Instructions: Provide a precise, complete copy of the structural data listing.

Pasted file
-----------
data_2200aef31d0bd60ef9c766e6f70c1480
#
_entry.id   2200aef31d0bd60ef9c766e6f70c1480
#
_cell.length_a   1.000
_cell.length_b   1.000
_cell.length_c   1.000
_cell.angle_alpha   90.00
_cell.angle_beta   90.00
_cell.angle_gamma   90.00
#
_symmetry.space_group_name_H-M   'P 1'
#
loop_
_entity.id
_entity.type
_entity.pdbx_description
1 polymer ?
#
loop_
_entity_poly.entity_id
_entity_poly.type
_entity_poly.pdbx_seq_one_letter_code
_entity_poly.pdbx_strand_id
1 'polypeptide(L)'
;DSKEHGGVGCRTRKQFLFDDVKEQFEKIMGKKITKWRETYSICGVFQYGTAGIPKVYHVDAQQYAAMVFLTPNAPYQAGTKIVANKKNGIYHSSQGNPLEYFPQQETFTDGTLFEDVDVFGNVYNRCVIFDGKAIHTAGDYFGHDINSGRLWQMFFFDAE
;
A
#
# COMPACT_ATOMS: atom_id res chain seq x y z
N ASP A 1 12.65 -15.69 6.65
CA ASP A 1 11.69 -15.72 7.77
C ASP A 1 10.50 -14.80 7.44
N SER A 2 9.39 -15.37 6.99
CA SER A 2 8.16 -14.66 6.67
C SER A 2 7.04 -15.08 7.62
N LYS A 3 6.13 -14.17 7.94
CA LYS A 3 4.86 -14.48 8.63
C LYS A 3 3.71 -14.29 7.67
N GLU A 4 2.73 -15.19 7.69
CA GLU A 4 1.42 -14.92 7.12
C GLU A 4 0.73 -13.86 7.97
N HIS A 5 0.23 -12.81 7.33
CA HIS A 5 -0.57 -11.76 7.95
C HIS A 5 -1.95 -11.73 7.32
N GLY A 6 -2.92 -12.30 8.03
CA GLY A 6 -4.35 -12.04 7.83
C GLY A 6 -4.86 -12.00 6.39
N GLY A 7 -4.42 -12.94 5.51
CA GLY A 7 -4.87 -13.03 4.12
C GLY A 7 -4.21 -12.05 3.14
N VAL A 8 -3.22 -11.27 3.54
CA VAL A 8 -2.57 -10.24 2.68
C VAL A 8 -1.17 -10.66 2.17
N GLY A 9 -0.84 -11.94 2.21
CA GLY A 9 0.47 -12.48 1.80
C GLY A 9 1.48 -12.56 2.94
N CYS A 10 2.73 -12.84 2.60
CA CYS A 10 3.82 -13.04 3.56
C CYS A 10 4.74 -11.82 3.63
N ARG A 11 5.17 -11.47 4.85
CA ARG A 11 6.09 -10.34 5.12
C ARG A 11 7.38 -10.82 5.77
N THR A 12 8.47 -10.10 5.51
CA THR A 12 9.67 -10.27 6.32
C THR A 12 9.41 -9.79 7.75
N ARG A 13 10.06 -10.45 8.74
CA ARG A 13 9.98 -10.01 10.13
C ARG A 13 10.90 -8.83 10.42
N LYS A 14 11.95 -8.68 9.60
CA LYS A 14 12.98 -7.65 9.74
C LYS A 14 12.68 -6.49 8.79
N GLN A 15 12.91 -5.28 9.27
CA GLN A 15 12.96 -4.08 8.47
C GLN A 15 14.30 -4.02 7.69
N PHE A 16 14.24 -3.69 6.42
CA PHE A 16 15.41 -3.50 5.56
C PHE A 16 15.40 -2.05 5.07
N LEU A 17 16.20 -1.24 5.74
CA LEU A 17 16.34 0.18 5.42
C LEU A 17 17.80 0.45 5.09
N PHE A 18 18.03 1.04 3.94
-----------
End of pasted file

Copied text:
data_2200aef31d0bd60ef9c766e6f70c1480
#
_entry.id   2200aef31d0bd60ef9c766e6f70c1480
#
_cell.length_a   1.000
_cell.length_b   1.000
_cell.length_c   1.000
_cell.angle_alpha   90.00
_cell.angle_beta   90.00
_cell.angle_gamma   90.00
#
_symmetry.space_group_name_H-M   'P 1'
#
loop_
_entity.id
_entity.type
_entity.pdbx_description
1 polymer ?
#
loop_
_entity_poly.entity_id
_entity_poly.type
_entity_poly.pdbx_seq_one_letter_code
_entity_poly.pdbx_strand_id
1 'polypeptide(L)'
;DSKEHGGVGCRTRKQFLFDDVKEQFEKIMGKKITKWRETYSICGVFQYGTAGIPKVYHVDAQQYAAMVFLTPNAPYQAGTKIVANKKNGIYHSSQGNPLEYFPQQETFTDGTLFEDVDVFGNVYNRCVIFDGKAIHTAGDYFGHDINSGRLWQMFFFDAE
;
A
#
# COMPACT_ATOMS: atom_id res chain seq x y z
N ASP A 1 12.65 -15.69 6.65
CA ASP A 1 11.69 -15.72 7.77
C ASP A 1 10.50 -14.80 7.44
N SER A 2 9.39 -15.37 6.99
CA SER A 2 8.16 -14.66 6.67
C SER A 2 7.04 -15.08 7.62
N LYS A 3 6.13 -14.17 7.94
CA LYS A 3 4.86 -14.48 8.63
C LYS A 3 3.71 -14.29 7.67
N GLU A 4 2.73 -15.19 7.69
CA GLU A 4 1.42 -14.92 7.12
C GLU A 4 0.73 -13.86 7.97
N HIS A 5 0.23 -12.81 7.33
CA HIS A 5 -0.57 -11.76 7.95
C HIS A 5 -1.95 -11.73 7.32
N GLY A 6 -2.92 -12.30 8.03
CA GLY A 6 -4.35 -12.04 7.83
C GLY A 6 -4.86 -12.00 6.39
N GLY A 7 -4.42 -12.94 5.51
CA GLY A 7 -4.87 -13.03 4.12
C GLY A 7 -4.21 -12.05 3.14
N VAL A 8 -3.22 -11.27 3.54
CA VAL A 8 -2.57 -10.24 2.68
C VAL A 8 -1.17 -10.66 2.17
N GLY A 9 -0.84 -11.94 2.21
CA GLY A 9 0.47 -12.48 1.80
C GLY A 9 1.48 -12.56 2.94
N CYS A 10 2.73 -12.84 2.60
CA CYS A 10 3.82 -13.04 3.56
C CYS A 10 4.74 -11.82 3.63
N ARG A 11 5.17 -11.47 4.85
CA ARG A 11 6.09 -10.34 5.12
C ARG A 11 7.38 -10.82 5.77
N THR A 12 8.47 -10.10 5.51
CA THR A 12 9.67 -10.27 6.32
C THR A 12 9.41 -9.79 7.75
N ARG A 13 10.06 -10.45 8.74
CA ARG A 13 9.98 -10.01 10.13
C ARG A 13 10.90 -8.83 10.42
N LYS A 14 11.95 -8.68 9.60
CA LYS A 14 12.98 -7.65 9.74
C LYS A 14 12.68 -6.49 8.79
N GLN A 15 12.91 -5.28 9.27
CA GLN A 15 12.96 -4.08 8.47
C GLN A 15 14.30 -4.02 7.69
N PHE A 16 14.24 -3.69 6.42
CA PHE A 16 15.41 -3.50 5.56
C PHE A 16 15.40 -2.05 5.07
N LEU A 17 16.20 -1.24 5.74
CA LEU A 17 16.34 0.18 5.42
C LEU A 17 17.80 0.45 5.09
N PHE A 18 18.03 1.04 3.94